I’m inspired when I read about or actually observe Christians who are willing to share with others God’s message of holiness—even when such assignments take them on perilous journeys far outside their geographical, sociological, or theological comfort zones.
My admiration of these heroes of the faith began in the early 1970s. As a new arrival to New York City, I was excited to see holiness pastors engage Islamic ministers in spirited theological discussions during street–corner open–air campaigns. At times, the talks took place under the shadow of the domed mosque on 116th Street.
In 1981, I witnessed another open–air meeting, this time in a dusty village market in Koforidua, Ghana, West Africa. Although they were threatened and told to leave the area by local spiritual leaders, a courageous evangelistic team took on deep and substantive discussions with seekers wanting to know how they could live holy lives in the midst of great political turmoil and economic suffering.
I was riveted by the stories shared by Major Molly Shotzberger, the Salvation Army’s “ambassador to Iraq,” who braved a post–invasion insurgency and who challenged traditional ideas about women in that country to reach them with God’s message of love.
And who could forget the unbelievable adventures of Majors James and Marcia Cocker in Papua, New Guinea? When their son learned where they would serve for the next three years, he said, “That’s as far away as you can possibly go—before you start on the way back!”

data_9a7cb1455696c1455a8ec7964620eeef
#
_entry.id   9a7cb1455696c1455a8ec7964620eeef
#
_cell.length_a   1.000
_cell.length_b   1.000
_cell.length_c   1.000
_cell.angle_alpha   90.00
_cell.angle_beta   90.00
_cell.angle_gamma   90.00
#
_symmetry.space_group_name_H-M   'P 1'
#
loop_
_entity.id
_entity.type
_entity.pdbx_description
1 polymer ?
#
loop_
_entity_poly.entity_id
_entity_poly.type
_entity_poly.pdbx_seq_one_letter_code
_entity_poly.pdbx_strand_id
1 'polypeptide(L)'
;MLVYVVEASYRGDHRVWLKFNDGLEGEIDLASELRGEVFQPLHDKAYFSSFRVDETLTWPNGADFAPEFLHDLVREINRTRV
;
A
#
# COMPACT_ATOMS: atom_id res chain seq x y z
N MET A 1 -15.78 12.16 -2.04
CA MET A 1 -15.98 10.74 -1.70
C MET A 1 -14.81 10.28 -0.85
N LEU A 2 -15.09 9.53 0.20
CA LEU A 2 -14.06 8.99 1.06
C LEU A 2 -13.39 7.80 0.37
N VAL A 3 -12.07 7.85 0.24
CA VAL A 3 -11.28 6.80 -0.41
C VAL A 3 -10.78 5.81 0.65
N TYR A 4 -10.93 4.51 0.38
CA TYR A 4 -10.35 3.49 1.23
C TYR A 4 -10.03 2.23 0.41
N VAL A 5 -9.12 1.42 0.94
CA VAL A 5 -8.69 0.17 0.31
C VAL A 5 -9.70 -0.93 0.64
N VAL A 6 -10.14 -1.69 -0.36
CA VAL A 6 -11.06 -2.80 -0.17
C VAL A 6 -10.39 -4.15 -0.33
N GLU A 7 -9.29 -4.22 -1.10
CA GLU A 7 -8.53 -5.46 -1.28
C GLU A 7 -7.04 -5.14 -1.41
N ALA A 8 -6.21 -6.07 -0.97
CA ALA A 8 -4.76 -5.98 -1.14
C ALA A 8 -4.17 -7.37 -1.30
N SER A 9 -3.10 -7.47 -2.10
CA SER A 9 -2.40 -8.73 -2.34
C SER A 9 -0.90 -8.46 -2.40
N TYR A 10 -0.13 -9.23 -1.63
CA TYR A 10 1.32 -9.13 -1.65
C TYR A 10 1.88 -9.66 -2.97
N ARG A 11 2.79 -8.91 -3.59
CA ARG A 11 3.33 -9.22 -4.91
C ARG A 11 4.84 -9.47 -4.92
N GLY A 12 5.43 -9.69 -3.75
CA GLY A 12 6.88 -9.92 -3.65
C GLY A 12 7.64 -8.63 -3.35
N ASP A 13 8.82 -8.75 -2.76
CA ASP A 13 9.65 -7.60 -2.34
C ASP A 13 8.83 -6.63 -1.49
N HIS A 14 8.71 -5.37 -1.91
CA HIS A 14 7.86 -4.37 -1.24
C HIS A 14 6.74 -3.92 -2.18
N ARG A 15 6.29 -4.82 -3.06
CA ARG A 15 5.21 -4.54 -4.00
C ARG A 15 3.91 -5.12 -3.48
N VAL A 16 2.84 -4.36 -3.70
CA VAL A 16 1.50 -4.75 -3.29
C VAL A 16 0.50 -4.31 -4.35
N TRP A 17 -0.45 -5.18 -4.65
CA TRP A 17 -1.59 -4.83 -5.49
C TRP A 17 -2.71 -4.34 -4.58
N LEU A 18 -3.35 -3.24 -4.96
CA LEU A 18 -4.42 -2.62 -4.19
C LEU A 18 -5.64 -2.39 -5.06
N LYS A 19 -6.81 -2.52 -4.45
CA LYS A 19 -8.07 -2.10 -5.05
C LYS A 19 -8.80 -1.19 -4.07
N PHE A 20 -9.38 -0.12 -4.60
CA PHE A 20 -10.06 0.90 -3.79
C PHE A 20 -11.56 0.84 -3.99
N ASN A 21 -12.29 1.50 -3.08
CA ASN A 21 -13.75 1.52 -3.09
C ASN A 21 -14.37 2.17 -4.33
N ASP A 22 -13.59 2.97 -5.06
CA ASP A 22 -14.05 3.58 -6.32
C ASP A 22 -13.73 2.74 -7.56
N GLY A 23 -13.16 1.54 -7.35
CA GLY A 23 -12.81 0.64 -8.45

Faced with an enormous task, limited resources, and hazardous surroundings, the Cockers are managing to preach the Gospel of holiness and, in the words of Francis of Assisi, “when necessary, [they] use words.”
The words that you’ll read in this Good News! will describe how God is using Salvationists to spread His gospel of holiness. From the Old Orchard Beach Pavilion and Pier ministry to the nations of Zimbabwe and Pakistan, we’ll take you on a journey of discovery. You’ll read about the messages of General Bramwell Tillsley; Commissioners Israel L. and Eva D. Gaither, national leaders; Majors David and Jean Antill, territorial leaders for holiness; the Majors Eleckson and Shiellah Rutanhira; Lt. Colonels Lyell and Elaine Rader, and more.
How far will you go? According to Phoebe Palmer, considered one of the founders of the holiness movement, there is no limit when you walk the spiritually straight and narrow path.
In her book, The Way of Holiness (1854), Palmer wrote, “Earth hath its boundaries; but the inquiring, insatiate spirit of the heavenly traveler, is nowhere, in all his onward journeying, met with the interdict, ‘Hitherto shalt thou come, but no further.’ No! The inspiring insignia is blazoned at every progressive point in his pilgrimage, ‘Then shall ye know, if ye follow on to know.’”